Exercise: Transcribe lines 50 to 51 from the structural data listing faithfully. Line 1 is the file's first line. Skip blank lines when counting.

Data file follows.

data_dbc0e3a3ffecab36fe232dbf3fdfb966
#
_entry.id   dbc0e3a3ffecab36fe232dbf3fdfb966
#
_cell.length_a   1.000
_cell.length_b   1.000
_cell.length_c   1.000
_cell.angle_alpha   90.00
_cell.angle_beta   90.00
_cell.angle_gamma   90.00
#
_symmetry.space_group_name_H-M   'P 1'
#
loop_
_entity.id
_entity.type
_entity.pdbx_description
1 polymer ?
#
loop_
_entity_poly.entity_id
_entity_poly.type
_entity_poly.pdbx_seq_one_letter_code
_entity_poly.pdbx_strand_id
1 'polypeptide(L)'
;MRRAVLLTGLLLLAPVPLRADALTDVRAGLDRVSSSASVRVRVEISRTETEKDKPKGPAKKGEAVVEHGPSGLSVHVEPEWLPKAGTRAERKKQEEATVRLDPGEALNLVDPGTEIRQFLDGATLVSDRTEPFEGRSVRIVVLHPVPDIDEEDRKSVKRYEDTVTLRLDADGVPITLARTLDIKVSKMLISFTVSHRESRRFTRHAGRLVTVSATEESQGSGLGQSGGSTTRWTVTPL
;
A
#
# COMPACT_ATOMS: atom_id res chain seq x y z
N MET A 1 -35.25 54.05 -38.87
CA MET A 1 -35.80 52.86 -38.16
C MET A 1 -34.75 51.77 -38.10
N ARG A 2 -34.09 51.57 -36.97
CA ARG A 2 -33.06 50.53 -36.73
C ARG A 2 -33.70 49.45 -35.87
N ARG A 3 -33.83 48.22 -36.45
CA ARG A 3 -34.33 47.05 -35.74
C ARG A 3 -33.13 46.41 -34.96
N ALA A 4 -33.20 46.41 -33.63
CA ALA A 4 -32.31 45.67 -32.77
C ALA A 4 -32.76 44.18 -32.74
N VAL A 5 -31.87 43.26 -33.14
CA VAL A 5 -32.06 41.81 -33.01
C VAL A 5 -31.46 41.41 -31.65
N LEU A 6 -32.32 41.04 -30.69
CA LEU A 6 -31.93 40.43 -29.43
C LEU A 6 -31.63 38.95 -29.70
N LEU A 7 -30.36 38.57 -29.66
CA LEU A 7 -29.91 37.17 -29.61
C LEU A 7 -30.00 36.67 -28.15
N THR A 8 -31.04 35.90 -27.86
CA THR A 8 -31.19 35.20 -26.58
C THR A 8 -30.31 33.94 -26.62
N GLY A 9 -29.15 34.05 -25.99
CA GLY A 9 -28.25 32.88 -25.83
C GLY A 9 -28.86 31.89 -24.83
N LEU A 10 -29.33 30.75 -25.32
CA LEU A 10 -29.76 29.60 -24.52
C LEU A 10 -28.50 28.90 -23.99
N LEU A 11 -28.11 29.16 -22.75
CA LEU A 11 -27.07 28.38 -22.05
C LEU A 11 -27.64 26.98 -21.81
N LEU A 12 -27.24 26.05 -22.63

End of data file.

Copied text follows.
CA LEU A 7 -29.91 37.17 -29.61
C LEU A 7 -30.00 36.67 -28.15